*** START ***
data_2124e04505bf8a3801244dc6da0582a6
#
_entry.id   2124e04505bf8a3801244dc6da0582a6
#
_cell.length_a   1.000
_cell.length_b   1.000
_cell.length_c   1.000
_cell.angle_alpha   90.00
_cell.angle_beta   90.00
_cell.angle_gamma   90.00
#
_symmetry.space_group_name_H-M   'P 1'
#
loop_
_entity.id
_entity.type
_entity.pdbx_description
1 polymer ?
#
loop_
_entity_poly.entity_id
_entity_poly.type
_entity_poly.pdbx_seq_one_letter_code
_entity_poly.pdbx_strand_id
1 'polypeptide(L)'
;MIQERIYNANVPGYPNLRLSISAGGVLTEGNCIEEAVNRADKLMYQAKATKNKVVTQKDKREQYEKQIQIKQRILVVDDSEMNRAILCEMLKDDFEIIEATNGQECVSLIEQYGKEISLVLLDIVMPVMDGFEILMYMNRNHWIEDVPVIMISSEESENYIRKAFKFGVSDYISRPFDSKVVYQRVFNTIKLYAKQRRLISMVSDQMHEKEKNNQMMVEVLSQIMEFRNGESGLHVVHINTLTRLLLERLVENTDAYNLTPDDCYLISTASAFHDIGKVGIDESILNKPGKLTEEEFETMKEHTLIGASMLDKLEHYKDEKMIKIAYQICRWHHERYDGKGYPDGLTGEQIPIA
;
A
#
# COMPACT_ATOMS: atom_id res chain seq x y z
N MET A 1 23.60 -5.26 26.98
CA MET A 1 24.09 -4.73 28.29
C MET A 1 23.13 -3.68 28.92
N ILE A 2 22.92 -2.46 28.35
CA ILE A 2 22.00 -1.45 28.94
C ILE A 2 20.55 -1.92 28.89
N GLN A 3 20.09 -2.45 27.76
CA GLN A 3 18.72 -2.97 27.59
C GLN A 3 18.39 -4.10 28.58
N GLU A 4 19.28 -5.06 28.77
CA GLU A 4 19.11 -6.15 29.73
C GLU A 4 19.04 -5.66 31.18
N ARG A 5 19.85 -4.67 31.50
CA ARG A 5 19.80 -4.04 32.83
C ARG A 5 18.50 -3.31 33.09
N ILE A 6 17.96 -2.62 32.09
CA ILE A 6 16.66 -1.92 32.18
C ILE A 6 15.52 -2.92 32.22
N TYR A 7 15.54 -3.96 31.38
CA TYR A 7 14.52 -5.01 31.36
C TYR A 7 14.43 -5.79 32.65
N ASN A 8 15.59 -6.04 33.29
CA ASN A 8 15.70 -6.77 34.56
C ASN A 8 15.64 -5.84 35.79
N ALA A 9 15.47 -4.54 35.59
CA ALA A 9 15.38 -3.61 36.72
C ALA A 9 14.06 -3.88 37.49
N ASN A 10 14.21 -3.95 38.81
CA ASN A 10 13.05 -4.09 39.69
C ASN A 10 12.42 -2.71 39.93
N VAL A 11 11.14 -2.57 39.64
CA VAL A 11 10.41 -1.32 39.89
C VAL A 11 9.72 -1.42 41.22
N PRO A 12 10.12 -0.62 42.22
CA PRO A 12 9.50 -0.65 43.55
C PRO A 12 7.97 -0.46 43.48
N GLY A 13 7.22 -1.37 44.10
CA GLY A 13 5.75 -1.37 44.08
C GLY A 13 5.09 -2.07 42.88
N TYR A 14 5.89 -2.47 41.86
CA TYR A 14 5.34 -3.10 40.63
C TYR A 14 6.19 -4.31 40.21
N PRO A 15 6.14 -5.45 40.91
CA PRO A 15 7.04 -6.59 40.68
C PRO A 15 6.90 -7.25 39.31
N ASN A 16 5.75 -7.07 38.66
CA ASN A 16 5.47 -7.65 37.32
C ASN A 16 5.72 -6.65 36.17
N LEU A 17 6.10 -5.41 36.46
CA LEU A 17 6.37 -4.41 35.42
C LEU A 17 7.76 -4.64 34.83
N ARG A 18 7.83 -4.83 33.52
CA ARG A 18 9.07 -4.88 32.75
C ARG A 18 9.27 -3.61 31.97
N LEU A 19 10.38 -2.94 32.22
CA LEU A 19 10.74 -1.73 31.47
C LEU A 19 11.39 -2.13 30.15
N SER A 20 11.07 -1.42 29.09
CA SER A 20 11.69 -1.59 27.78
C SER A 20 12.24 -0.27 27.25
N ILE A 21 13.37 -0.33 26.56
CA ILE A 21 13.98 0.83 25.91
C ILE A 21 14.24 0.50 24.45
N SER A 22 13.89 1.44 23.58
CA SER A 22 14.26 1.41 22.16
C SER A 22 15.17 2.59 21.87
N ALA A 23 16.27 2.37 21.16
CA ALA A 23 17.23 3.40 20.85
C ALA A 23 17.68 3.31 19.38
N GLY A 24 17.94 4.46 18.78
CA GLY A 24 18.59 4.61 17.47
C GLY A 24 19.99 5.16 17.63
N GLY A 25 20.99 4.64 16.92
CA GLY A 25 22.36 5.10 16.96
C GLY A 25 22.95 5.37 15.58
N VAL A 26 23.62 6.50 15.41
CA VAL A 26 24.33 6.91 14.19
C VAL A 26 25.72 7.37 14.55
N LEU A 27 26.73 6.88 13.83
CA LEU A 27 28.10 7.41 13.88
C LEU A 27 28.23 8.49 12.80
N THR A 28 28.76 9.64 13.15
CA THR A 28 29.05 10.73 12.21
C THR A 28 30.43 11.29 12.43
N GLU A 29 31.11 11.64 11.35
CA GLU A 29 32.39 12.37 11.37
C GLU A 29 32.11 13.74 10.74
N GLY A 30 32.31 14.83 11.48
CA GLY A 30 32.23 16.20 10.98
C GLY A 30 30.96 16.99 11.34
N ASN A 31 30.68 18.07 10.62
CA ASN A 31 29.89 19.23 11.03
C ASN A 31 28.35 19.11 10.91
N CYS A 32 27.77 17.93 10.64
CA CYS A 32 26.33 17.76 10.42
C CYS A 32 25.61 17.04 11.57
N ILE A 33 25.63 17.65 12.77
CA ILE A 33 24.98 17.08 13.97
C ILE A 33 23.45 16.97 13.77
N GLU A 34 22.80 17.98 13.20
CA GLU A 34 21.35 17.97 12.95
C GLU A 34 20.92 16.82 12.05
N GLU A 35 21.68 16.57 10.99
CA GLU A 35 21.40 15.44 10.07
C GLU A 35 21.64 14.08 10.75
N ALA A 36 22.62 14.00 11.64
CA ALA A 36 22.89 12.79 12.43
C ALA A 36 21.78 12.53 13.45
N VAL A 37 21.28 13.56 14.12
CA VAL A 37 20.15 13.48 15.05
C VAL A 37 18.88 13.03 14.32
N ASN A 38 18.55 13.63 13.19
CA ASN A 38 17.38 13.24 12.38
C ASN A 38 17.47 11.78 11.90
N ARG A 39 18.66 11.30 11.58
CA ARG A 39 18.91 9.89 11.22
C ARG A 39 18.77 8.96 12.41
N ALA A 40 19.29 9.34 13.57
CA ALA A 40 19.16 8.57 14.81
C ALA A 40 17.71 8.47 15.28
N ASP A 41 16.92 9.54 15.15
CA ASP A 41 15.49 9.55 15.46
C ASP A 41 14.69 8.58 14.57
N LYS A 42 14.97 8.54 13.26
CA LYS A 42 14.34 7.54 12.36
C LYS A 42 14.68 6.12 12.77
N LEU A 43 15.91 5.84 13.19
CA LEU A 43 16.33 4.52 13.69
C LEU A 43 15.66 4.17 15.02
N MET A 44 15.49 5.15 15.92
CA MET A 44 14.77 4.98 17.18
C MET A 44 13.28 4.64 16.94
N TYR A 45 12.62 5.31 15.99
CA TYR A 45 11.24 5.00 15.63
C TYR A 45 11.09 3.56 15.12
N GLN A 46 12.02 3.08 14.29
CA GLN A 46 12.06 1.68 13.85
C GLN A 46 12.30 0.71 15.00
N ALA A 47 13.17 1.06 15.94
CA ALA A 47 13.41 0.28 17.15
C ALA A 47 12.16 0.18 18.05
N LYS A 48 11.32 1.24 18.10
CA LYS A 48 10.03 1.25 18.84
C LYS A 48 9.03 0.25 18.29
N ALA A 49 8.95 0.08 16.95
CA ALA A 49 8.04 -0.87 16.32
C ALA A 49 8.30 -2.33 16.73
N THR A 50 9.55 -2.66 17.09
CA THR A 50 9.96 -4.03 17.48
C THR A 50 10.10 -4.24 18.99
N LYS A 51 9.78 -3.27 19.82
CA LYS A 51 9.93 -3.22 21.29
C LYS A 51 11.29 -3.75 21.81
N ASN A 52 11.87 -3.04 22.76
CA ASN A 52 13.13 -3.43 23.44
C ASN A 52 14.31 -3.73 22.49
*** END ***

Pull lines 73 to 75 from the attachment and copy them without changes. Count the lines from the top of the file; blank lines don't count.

N PRO A 15 6.14 -5.45 40.91
CA PRO A 15 7.04 -6.59 40.68
C PRO A 15 6.90 -7.25 39.31